Interestingly, Heaven Cried was recorded on digital-tape at Hellfire Studios in the Dublin mountains, and featured some of Ireland’s crème-de- la-crème when it comes to musicians, including; Pat Daly on Violin (has also worked with Ham Sandwich, Fionn Regan), Robbie Walsh on bodhran (Daoiri Farrell Eleanor Shanley), folk musicians Paddy Kiernan on banjo and Niall Hughes on double bass (both of Navá). The song was produced by Tony Byrne (Julie Fowlis, Danú) and mastered by Josh Clark (Kate Rusby), with artwork created by Tullamore native Claire Guinan.

Meanwhile, HALLE KEARNS is an emerging artist quickly making a name for herself in country music over stateside. As a songwriter, Halle differentiates herself through her controversial storytelling, melodic sensibilities, and authenticity. As a performer, she has over three-hundred shows under her belt resulting in an undeniable ability to captivate her audiences, instantly connecting them to her passion for music. Despite only being in Nashville for a year so far, Halle has already had the opportunity to open up for legendary country acts such as Trace Adkins, David Nail, Eli Young Band, William Michael Morgan, Tracy Lawrence, and The Oak Ridge Boys, to name but a few.

By all accounts, Nashville has been a-buzz with this young ladies name since her debut release, Pick Me Up, back in July. That track was featured as Song of the Week on a number of stations, including Radio Disney Country and Country Hits Radio UK. Follow-up singles I Drink Whiskey and Shoes To Fill have certainly kept that buzz going, leading to a huge – and justified – sense of anticipation around her debut EP, Finally, the five-track collection which dropped on December 11th. We’re looking forward to catching up with Halle and introducing the lady herself to OTRT readers in the new year.

Also back in November UK pop-country duo, EMMA & JOLIE, announced the release of their sophomore single, Cry For You, on, of all days, Friday 13th! November 2020. But given the huge few months for the new duo had just had – with a performance at the C2C Festival’s Country Music Week under their belts, along with the release of their debut single – I Don’t Need A Man – that shot to the number one spot on the iTunes country chart, and number thirty-two all genre charts, plus a feature on Apple Music’s Today’s Country and Country Wide playlists – a little matter like superstition was hardly likely to slow their groove. This second single again saw the duo partner with long-time collaborator and producer Johnny Douglas, and was a Nashville co-write with Lena Stone, during the duo’s first trip to Music City, one that has proved to be a formative part of Emma and Jolie’s journey.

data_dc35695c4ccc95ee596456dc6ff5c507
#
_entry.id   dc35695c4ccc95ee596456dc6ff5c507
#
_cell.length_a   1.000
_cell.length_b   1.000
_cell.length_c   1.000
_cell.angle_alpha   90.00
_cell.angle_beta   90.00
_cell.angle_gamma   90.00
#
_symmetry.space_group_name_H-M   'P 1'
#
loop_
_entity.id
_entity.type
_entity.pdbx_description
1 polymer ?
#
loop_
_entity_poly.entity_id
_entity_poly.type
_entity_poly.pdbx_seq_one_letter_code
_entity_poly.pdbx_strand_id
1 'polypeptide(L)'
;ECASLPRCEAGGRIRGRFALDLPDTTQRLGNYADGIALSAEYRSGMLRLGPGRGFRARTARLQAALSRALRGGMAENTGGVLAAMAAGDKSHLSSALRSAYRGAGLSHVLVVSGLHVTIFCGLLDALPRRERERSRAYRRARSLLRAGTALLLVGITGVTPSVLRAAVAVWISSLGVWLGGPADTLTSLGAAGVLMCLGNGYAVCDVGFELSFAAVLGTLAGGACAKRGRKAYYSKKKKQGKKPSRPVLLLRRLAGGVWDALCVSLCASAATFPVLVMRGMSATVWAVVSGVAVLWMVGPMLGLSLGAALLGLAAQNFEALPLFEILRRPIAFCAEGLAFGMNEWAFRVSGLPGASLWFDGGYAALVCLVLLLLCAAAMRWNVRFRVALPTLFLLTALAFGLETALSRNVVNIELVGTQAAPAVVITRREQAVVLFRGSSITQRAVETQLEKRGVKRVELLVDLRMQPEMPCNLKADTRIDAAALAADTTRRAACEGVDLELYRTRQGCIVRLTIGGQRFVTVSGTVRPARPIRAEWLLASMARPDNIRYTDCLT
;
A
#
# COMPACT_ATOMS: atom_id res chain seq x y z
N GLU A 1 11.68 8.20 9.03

The tune was one of the girls’ quickest writing sessions, taking only about an hour to get out this raw, emotional ballad that speaks universally to the healing process post-breakup. Of the track, Emma said “Everything we write about has always stemmed from personal situations we’ve both been in. This song comes from a place of pain we have both experienced. The two of us, and a lot of people we know have felt this way after breaking up with somebody, and so we just want to say that if this is you we see you and you’re not alone, you can’t always shut it off because it’s so difficult.” Jolie continued, “There’s also an element of frustration in the song, when you see your ex seemingly moving on no problem but you’re still finding it difficult to keep going. Sometimes you have to remind yourself that things can take a bit longer when you have a big heart and you love deeply. It’s okay to still cry for them.”

Cry For You very much shifts gears in production when compared to the anthemic, fun summer track that was their I Don’t Need A Man debut hit. This go -round producer Douglas has created an emotional, yearning sound complete with a strings section that puts the duo’s stunning harmonies at the forefront of the song. The duo – whose full-names are Emma Walker and Jolie Harvey – met back in 2015 at music college and have been singing together ever since. Influenced by the likes of Kacey Musgraves and Taylor Swift, the pair bring together a mix of storytelling and modern country with sensational harmonies. A universally heart-breaking track, Cry For You will quickly become a song you return to again and again. Expect even more and bigger things from Emma and Jolie in 2021! 

After recently receiving international acclaim with a number one on the Ignition Country Charts for previous single, Thinking About Last Night back in April, UK country star HAYLEY McKAY returned with another uptempo country-pop banger, Breathe, in November.

Written in lockdown in May, and co-written and produced with Newcastle based Hattie Murdoch over Zoom, the song features pulsating rhythmic guitar, flowing drums and big melody with slick production, and deep backing-vocals. Inspired as it was by the lockdown, Breathe is about being able to enjoy the smaller things in life and taking that all-important breather that we all need sometimes, and something that was very much needed in 2020.